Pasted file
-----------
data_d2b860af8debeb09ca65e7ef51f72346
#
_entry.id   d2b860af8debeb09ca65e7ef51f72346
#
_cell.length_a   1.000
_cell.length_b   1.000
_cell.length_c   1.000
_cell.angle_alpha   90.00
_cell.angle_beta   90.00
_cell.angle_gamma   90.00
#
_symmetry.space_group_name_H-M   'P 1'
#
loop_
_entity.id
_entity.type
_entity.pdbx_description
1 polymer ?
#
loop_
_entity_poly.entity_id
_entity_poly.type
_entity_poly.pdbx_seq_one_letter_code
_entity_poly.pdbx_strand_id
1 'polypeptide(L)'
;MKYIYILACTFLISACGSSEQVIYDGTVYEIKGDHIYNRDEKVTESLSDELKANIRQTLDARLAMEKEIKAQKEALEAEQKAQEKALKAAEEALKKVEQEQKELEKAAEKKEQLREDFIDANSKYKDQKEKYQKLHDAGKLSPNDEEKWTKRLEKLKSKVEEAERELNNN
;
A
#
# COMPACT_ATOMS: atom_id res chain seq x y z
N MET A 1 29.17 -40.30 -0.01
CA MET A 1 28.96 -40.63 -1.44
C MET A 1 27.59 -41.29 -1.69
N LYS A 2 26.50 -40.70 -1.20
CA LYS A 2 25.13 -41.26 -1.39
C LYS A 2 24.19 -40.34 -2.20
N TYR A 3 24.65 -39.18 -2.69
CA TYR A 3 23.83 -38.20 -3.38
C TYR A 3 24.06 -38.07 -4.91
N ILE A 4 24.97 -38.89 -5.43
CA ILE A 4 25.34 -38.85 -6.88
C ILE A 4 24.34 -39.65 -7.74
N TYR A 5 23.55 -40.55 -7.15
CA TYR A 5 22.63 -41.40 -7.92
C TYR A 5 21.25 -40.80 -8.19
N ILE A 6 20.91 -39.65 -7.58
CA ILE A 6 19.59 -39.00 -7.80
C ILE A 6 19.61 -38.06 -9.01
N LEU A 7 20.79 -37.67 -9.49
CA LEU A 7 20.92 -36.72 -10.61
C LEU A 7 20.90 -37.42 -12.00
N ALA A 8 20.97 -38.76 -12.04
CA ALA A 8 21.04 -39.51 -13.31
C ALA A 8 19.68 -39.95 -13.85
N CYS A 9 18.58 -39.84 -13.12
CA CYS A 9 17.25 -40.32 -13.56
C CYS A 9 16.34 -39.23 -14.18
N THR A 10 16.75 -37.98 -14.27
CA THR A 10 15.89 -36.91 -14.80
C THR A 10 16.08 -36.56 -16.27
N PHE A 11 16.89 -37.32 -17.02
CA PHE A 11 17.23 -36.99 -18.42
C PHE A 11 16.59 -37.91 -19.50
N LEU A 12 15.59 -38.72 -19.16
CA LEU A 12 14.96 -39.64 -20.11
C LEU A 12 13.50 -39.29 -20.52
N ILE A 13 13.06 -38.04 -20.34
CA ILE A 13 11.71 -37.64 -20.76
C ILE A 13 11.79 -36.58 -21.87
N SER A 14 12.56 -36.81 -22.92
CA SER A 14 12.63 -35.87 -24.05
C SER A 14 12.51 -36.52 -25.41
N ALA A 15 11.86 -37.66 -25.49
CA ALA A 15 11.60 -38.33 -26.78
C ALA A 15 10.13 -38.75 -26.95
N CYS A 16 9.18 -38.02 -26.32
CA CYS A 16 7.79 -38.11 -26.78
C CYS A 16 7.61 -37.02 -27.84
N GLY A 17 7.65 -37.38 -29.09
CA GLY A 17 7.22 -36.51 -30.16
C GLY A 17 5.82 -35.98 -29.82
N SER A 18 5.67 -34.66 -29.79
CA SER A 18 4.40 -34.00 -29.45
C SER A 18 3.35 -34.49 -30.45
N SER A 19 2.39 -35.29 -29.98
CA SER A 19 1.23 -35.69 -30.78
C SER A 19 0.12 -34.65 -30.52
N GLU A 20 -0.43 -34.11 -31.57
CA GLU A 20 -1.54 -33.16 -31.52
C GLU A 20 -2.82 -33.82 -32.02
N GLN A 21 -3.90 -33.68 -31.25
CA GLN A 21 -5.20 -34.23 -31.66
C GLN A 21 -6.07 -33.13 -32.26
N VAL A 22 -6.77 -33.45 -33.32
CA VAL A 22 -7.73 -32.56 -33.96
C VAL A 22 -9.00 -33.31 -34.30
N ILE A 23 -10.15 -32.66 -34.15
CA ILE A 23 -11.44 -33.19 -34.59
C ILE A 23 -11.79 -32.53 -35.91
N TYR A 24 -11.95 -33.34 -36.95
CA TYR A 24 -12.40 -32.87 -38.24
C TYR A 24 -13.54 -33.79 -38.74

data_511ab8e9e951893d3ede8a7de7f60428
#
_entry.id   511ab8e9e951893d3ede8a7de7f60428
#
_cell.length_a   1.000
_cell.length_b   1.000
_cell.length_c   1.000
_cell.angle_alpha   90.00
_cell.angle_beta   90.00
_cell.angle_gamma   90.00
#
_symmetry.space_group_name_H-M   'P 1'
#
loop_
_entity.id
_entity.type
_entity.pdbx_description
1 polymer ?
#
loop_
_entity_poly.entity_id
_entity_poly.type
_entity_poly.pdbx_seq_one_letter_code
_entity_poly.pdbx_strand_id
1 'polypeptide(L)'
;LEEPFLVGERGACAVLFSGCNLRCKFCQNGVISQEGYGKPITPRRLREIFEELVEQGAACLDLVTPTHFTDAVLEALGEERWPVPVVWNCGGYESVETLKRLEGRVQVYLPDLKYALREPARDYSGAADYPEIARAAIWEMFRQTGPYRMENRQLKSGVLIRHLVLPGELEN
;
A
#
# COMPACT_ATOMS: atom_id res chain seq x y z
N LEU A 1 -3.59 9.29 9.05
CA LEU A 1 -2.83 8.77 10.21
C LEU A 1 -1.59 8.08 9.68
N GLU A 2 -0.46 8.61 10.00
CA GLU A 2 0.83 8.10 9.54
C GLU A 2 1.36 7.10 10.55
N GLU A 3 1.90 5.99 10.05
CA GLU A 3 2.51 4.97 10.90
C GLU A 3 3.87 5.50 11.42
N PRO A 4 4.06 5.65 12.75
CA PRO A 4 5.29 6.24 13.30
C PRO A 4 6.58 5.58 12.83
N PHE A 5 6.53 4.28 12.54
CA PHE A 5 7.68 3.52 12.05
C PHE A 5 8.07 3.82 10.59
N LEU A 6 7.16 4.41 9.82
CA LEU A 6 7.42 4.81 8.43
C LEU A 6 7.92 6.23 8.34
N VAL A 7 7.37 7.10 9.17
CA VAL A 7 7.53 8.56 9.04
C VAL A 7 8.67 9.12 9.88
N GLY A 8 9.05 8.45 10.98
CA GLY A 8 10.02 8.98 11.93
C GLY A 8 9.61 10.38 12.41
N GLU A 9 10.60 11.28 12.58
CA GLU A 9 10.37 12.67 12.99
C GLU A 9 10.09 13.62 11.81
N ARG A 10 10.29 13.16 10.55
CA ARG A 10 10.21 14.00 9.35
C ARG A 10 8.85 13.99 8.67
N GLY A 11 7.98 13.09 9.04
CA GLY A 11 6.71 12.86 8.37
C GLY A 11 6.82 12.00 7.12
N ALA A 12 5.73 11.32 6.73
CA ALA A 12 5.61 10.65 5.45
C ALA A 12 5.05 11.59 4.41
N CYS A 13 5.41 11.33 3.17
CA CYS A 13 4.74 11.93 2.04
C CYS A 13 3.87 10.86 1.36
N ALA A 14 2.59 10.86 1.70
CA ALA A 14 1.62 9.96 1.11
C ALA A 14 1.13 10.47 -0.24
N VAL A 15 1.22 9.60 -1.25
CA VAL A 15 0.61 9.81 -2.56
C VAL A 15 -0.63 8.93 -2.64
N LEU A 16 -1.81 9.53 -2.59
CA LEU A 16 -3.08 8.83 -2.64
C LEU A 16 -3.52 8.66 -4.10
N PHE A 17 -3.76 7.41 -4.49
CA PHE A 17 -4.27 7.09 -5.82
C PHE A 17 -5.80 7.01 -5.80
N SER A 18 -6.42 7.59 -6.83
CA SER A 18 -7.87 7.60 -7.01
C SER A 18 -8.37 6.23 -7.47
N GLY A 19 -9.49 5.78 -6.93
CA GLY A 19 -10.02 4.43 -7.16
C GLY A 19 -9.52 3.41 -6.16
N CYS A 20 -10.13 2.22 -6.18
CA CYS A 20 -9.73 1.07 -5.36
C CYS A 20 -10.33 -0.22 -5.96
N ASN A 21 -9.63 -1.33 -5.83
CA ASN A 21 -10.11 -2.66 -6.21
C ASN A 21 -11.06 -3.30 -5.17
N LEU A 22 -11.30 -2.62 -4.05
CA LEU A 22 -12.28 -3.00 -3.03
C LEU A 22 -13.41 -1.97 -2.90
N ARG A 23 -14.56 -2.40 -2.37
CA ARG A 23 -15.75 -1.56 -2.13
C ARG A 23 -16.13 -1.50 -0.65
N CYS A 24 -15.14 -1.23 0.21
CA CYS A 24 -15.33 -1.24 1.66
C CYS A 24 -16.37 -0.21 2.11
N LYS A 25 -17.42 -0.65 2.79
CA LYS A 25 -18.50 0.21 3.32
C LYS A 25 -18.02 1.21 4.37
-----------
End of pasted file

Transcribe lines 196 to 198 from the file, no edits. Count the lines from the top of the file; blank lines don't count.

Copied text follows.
N LEU A 22 -11.30 -2.62 -4.05
CA LEU A 22 -12.28 -3.00 -3.03
C LEU A 22 -13.41 -1.97 -2.90